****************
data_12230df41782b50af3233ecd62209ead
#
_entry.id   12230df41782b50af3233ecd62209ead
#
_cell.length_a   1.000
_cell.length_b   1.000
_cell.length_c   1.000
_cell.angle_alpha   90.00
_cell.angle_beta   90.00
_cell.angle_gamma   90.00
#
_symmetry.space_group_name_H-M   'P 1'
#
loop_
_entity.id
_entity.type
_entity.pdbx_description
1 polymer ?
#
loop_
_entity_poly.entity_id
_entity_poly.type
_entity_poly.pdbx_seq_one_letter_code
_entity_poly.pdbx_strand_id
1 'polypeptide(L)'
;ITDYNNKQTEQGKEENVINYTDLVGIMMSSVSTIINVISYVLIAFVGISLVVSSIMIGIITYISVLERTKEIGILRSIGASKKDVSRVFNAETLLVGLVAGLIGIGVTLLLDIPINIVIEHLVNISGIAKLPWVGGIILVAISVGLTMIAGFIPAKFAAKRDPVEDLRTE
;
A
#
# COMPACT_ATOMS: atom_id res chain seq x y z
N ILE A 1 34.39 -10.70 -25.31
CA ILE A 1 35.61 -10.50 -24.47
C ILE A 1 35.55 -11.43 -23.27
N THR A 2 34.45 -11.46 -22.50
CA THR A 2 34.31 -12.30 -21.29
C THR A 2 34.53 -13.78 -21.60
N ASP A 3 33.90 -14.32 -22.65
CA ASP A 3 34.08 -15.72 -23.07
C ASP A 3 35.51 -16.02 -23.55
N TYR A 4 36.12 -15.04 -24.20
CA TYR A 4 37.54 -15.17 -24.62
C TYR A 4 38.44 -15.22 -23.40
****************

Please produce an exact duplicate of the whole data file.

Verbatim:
data_12230df41782b50af3233ecd62209ead
#
_entry.id   12230df41782b50af3233ecd62209ead
#
_cell.length_a   1.000
_cell.length_b   1.000
_cell.length_c   1.000
_cell.angle_alpha   90.00
_cell.angle_beta   90.00
_cell.angle_gamma   90.00
#
_symmetry.space_group_name_H-M   'P 1'
#
loop_
_entity.id
_entity.type
_entity.pdbx_description
1 polymer ?
#
loop_
_entity_poly.entity_id
_entity_poly.type
_entity_poly.pdbx_seq_one_letter_code
_entity_poly.pdbx_strand_id
1 'polypeptide(L)'
;ITDYNNKQTEQGKEENVINYTDLVGIMMSSVSTIINVISYVLIAFVGISLVVSSIMIGIITYISVLERTKEIGILRSIGASKKDVSRVFNAETLLVGLVAGLIGIGVTLLLDIPINIVIEHLVNISGIAKLPWVGGIILVAISVGLTMIAGFIPAKFAAKRDPVEDLRTE
;
A
#
# COMPACT_ATOMS: atom_id res chain seq x y z
N ILE A 1 34.39 -10.70 -25.31
CA ILE A 1 35.61 -10.50 -24.47
C ILE A 1 35.55 -11.43 -23.27
N THR A 2 34.45 -11.46 -22.50
CA THR A 2 34.31 -12.30 -21.29
C THR A 2 34.53 -13.78 -21.60
N ASP A 3 33.90 -14.32 -22.65
CA ASP A 3 34.08 -15.72 -23.07
C ASP A 3 35.51 -16.02 -23.55
N TYR A 4 36.12 -15.04 -24.20
CA TYR A 4 37.54 -15.17 -24.62
C TYR A 4 38.44 -15.22 -23.40